Some of the claims of things that will need to happen in order to fully realize the potential of wind are things such as load shifting — being able to move loads around, according to Goodman, and it’s necessary to deal with those moving parts at a rapid pace in order to implement price-based grid coordination.
“What that will enable is the wind operator to deliver as quickly as possible their perishable commodity — that electron — to a consumer who wants to buy that electron,” she said.
Limitations of Proprietary Software
And these new market structures of managing supply and demand will be quite complex, according to Goodman, and proprietary software will not be able to keep up with the influx of projects that will be needed to accomplish a wide range of goals.
“It’s in much the same way the internet never would exist if we continued to operate with proprietary software,” she said. “So, changes in an industry require modifications of the lower levels of the stack. If I were a wind operator, I’d be stomping my feet and periodically cursing that the people I want to sell my stuff to can’t buy it because they don’t know how to use it and they don’t have systems that are enabled to use it, nor do commercial and industrial customers, for instance, have the capacity to be able to shift and shape load and demand.”
An example would be industrial customers who plan the bulk of their load by integrating it with weather forecasting where a price or a day-ahead signal can be sent to a manufacturer that may require a high concentration of energy, according to Goodman.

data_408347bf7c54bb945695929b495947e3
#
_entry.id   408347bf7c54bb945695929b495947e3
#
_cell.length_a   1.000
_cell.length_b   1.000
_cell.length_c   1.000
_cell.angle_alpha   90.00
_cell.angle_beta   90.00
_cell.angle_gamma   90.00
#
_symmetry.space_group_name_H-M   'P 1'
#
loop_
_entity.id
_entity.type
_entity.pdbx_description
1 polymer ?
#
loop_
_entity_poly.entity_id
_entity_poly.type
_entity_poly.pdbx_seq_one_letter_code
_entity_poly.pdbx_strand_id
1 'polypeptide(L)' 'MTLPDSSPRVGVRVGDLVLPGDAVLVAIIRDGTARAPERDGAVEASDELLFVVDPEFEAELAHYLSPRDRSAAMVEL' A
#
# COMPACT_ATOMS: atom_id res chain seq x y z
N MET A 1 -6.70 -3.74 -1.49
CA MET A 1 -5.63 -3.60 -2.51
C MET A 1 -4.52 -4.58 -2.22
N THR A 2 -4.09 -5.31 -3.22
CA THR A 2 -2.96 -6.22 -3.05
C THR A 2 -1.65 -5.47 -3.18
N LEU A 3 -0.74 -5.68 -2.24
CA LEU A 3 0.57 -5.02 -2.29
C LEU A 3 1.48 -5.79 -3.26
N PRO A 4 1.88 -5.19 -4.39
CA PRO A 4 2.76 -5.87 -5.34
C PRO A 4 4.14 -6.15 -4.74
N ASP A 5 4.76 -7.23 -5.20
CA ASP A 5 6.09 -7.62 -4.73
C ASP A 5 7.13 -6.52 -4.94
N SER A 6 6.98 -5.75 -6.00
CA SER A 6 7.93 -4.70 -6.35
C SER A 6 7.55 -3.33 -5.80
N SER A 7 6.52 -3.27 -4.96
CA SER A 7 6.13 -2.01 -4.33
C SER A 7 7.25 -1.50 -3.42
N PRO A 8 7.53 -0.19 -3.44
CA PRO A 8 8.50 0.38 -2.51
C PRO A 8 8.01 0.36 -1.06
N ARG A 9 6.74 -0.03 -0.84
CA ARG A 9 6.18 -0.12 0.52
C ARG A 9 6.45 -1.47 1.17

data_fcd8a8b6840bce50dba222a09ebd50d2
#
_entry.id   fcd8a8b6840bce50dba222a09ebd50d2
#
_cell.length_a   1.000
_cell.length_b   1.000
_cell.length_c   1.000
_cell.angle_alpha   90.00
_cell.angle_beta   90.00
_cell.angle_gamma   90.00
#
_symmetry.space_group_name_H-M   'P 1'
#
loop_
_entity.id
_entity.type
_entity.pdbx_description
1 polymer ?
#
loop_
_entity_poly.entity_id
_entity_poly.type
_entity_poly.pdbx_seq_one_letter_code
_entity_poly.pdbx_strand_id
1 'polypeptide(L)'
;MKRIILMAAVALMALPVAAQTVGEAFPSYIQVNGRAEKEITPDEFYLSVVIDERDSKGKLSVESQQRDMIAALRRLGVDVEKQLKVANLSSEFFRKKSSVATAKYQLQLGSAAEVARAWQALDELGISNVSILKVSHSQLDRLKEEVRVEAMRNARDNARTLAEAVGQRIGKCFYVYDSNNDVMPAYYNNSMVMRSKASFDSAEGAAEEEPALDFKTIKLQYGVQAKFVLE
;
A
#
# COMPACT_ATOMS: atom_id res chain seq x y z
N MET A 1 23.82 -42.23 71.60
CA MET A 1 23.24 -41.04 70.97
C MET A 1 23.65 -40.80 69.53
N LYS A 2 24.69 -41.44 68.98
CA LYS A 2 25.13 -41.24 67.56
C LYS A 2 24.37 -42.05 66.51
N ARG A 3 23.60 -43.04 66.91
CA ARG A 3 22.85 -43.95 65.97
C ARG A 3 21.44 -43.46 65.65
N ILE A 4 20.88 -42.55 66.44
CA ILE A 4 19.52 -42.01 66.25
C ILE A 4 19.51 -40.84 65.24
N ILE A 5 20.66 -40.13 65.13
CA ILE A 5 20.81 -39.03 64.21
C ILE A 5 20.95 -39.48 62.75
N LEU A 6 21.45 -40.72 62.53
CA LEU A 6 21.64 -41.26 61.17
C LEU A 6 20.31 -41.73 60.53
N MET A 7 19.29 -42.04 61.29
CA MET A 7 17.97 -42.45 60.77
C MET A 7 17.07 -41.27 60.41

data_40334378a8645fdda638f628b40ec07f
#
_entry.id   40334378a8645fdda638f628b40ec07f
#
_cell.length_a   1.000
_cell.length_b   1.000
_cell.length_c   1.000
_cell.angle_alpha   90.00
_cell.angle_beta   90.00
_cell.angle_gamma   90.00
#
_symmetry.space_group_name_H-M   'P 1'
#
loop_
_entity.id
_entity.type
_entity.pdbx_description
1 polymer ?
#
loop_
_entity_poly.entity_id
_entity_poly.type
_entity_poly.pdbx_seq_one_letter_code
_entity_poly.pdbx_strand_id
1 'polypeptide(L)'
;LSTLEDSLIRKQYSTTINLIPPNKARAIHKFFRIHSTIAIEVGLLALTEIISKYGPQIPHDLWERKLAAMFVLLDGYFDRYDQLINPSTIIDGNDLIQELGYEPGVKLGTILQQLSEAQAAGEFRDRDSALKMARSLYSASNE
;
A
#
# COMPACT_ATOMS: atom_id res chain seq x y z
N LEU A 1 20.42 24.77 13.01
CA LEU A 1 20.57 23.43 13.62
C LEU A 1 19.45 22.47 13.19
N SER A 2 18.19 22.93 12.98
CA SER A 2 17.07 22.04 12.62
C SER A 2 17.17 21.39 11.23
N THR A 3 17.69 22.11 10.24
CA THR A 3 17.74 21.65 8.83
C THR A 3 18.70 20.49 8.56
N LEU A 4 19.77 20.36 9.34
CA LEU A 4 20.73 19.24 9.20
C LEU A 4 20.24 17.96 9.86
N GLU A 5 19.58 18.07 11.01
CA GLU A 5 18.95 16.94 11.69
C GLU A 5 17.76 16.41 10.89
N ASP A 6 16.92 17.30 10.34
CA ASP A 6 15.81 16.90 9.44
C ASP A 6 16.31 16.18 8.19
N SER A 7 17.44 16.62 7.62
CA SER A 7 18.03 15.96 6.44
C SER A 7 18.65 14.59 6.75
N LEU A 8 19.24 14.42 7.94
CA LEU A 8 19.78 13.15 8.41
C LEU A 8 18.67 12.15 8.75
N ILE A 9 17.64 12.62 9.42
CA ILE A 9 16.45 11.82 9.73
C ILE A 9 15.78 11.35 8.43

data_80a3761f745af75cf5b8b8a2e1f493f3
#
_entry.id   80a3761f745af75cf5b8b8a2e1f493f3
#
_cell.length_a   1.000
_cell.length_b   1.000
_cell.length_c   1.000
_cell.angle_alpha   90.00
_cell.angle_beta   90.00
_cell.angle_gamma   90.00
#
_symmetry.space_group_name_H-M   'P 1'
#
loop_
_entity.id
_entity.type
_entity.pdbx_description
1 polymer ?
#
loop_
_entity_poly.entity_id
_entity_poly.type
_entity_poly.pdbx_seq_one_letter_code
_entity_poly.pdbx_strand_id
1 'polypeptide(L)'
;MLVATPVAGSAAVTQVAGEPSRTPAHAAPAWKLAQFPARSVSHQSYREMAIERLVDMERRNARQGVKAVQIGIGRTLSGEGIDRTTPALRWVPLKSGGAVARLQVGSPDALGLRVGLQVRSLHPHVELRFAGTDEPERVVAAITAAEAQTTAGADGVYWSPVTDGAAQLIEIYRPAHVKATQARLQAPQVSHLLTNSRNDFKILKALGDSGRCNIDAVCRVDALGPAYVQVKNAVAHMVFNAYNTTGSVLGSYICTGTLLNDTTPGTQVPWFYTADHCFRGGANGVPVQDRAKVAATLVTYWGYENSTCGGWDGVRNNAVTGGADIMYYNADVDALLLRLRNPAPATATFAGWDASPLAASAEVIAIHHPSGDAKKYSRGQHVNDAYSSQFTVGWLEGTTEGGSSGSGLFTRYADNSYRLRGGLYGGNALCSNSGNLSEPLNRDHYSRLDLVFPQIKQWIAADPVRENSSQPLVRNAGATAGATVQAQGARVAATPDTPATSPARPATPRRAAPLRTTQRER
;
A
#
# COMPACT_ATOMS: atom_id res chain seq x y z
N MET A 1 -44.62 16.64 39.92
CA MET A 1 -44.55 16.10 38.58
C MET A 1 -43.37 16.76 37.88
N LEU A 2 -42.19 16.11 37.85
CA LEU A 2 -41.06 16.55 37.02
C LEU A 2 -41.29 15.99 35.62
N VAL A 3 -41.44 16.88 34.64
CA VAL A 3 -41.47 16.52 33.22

“The wind industry is not going to be able to do that alone; they have to do it together with the operator and with the commercial interests so they can build that supply and demand and load shifting and load shaping, and that’s the reason why wind should be very interested and paying attention to the Linux Foundation and LF Energy,” she said.
Transforming the System
LF Energy is there to provide the neutral governance as well as the legal framework for collective collaborative investment, according to Goodman.
“In order to transform the system, it requires all the stakeholders, all the actors, to engage, but at some point, it usually starts with a few leaders going, ‘OK, this is costing us; our ability to sell our perishable electrons is really costing us because the people we want to sell it to can’t consume it,’” she said. “What we provide is a legal framework. We provide a neutral governance, so that no one player can rig the system, and this creates a new playing field. Imagine you have a playing field that’s in one place. What we do is help shift the playing field, and we help you change the level in your house.
It’s like, rather than rearranging the deck chairs on the Titanic, we move into a completely different model, and we help you change floors. We have an entire team that only does open source every single day, and so we understand what it takes to build a community; we understand what it takes to manage software supply chains. We have a community, because, for this to work, you have to integrate 5G; you have to integrate cloud; you have to integrate utilities. All of those things require a high degree of cooperation, and we provide access to all that.”
Coordination Among Industries
And that cross-industry coordination is going to be extremely important as projects move forward, according to Goodman.
“The energy transition is not just going to be utilities; we have to coordinate with 5G, and that means telcos,” she said. “The new infrastructure is not transmission towers. The new infrastructure is cloud infrastructure — distributed computing. Even if that computing is on-prem, it still requires a support of infrastructure companies in order to enable it, so when I look at a high velocity data-intense power system of the future — which is where I think we’re going — it is going to require a whole new set of actors, besides the ones that have been involved, in order to make it happen.”
Some of those actors Goodman is referring to might include blockchain or, surprisingly, automotive.